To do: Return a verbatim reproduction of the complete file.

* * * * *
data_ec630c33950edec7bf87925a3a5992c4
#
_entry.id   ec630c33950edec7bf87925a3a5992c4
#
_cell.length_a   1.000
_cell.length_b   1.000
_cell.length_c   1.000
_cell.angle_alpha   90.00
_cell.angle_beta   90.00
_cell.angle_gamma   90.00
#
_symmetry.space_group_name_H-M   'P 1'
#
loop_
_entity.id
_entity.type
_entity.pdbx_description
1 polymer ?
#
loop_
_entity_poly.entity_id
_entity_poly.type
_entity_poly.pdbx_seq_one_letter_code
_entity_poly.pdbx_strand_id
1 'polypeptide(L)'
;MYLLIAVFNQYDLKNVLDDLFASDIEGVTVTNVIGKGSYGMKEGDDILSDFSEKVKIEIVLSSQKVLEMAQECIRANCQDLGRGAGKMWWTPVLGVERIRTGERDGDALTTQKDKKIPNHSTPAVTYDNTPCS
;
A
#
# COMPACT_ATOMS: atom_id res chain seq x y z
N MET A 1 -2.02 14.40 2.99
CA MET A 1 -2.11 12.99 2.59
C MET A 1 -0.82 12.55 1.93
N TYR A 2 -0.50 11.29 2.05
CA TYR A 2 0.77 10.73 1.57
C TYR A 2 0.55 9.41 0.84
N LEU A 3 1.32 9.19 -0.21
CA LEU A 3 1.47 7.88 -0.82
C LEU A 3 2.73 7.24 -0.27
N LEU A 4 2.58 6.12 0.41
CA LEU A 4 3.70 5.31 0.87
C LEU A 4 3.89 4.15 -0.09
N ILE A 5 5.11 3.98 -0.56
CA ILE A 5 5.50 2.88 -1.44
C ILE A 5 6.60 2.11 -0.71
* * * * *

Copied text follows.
data_ec630c33950edec7bf87925a3a5992c4
#
_entry.id   ec630c33950edec7bf87925a3a5992c4
#
_cell.length_a   1.000
_cell.length_b   1.000
_cell.length_c   1.000
_cell.angle_alpha   90.00
_cell.angle_beta   90.00
_cell.angle_gamma   90.00
#
_symmetry.space_group_name_H-M   'P 1'
#
loop_
_entity.id
_entity.type
_entity.pdbx_description
1 polymer ?
#
loop_
_entity_poly.entity_id
_entity_poly.type
_entity_poly.pdbx_seq_one_letter_code
_entity_poly.pdbx_strand_id
1 'polypeptide(L)'
;MYLLIAVFNQYDLKNVLDDLFASDIEGVTVTNVIGKGSYGMKEGDDILSDFSEKVKIEIVLSSQKVLEMAQECIRANCQDLGRGAGKMWWTPVLGVERIRTGERDGDALTTQKDKKIPNHSTPAVTYDNTPCS
;
A
#
# COMPACT_ATOMS: atom_id res chain seq x y z
N MET A 1 -2.02 14.40 2.99
CA MET A 1 -2.11 12.99 2.59
C MET A 1 -0.82 12.55 1.93
N TYR A 2 -0.50 11.29 2.05
CA TYR A 2 0.77 10.73 1.57
C TYR A 2 0.55 9.41 0.84
N LEU A 3 1.32 9.19 -0.21
CA LEU A 3 1.47 7.88 -0.82
C LEU A 3 2.73 7.24 -0.27
N LEU A 4 2.58 6.12 0.41
CA LEU A 4 3.70 5.31 0.87
C LEU A 4 3.89 4.15 -0.09
N ILE A 5 5.11 3.98 -0.56
CA ILE A 5 5.50 2.88 -1.44
C ILE A 5 6.60 2.11 -0.71